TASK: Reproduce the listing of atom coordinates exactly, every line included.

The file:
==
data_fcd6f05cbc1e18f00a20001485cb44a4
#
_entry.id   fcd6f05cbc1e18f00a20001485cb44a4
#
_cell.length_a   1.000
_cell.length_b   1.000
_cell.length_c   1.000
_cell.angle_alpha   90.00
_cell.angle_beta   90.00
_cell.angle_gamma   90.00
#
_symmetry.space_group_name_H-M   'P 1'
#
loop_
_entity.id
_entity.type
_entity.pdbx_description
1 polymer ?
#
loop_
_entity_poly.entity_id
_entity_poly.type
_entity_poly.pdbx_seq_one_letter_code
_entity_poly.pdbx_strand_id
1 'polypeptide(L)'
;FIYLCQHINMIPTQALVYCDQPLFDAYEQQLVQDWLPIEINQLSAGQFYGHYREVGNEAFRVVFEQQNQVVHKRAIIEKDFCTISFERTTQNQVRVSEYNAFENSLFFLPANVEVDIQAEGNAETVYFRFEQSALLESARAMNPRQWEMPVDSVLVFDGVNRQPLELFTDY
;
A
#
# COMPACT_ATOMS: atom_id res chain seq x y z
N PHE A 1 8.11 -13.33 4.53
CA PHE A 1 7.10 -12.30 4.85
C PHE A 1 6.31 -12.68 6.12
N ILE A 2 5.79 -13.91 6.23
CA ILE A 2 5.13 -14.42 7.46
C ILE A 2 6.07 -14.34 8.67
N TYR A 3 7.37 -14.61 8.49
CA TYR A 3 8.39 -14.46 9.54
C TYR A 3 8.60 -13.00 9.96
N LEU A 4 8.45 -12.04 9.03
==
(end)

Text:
data_fcd6f05cbc1e18f00a20001485cb44a4
#
_entry.id   fcd6f05cbc1e18f00a20001485cb44a4
#
_cell.length_a   1.000
_cell.length_b   1.000
_cell.length_c   1.000
_cell.angle_alpha   90.00
_cell.angle_beta   90.00
_cell.angle_gamma   90.00
#
_symmetry.space_group_name_H-M   'P 1'
#
loop_
_entity.id
_entity.type
_entity.pdbx_description
1 polymer ?
#
loop_
_entity_poly.entity_id
_entity_poly.type
_entity_poly.pdbx_seq_one_letter_code
_entity_poly.pdbx_strand_id
1 'polypeptide(L)'
;FIYLCQHINMIPTQALVYCDQPLFDAYEQQLVQDWLPIEINQLSAGQFYGHYREVGNEAFRVVFEQQNQVVHKRAIIEKDFCTISFERTTQNQVRVSEYNAFENSLFFLPANVEVDIQAEGNAETVYFRFEQSALLESARAMNPRQWEMPVDSVLVFDGVNRQPLELFTDY
;
A
#
# COMPACT_ATOMS: atom_id res chain seq x y z
N PHE A 1 8.11 -13.33 4.53
CA PHE A 1 7.10 -12.30 4.85
C PHE A 1 6.31 -12.68 6.12
N ILE A 2 5.79 -13.91 6.23
CA ILE A 2 5.13 -14.42 7.46
C ILE A 2 6.07 -14.34 8.67
N TYR A 3 7.37 -14.61 8.49
CA TYR A 3 8.39 -14.46 9.54
C TYR A 3 8.60 -13.00 9.96
N LEU A 4 8.45 -12.04 9.03